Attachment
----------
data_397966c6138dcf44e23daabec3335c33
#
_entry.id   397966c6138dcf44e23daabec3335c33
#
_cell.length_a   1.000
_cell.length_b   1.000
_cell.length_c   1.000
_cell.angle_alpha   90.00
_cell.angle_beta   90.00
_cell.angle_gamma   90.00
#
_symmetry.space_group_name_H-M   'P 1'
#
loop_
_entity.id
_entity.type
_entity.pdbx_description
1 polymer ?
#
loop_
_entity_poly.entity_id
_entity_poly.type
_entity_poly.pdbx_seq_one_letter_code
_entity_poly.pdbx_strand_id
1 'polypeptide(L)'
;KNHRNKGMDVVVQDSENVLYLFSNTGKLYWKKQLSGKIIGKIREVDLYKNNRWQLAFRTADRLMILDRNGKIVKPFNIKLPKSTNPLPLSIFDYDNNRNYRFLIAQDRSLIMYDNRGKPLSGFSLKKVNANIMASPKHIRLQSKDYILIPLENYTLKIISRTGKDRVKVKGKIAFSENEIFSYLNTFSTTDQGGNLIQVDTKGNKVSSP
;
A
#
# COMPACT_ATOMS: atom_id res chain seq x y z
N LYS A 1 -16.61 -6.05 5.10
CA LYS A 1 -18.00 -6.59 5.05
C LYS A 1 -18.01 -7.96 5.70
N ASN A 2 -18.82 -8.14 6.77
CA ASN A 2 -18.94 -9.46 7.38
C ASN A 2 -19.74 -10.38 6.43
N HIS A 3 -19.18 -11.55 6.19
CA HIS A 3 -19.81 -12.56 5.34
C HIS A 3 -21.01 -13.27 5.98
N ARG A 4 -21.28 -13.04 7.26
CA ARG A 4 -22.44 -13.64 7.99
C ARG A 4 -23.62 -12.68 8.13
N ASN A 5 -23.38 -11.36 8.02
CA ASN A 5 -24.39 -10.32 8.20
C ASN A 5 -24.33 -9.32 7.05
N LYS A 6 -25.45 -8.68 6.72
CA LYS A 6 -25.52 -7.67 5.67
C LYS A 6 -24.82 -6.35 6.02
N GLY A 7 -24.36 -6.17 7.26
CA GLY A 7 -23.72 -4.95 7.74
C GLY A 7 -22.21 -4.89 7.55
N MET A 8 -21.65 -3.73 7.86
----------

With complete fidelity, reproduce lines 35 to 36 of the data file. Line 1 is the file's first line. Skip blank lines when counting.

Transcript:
CA ASN A 2 -18.94 -9.46 7.38
C ASN A 2 -19.74 -10.38 6.43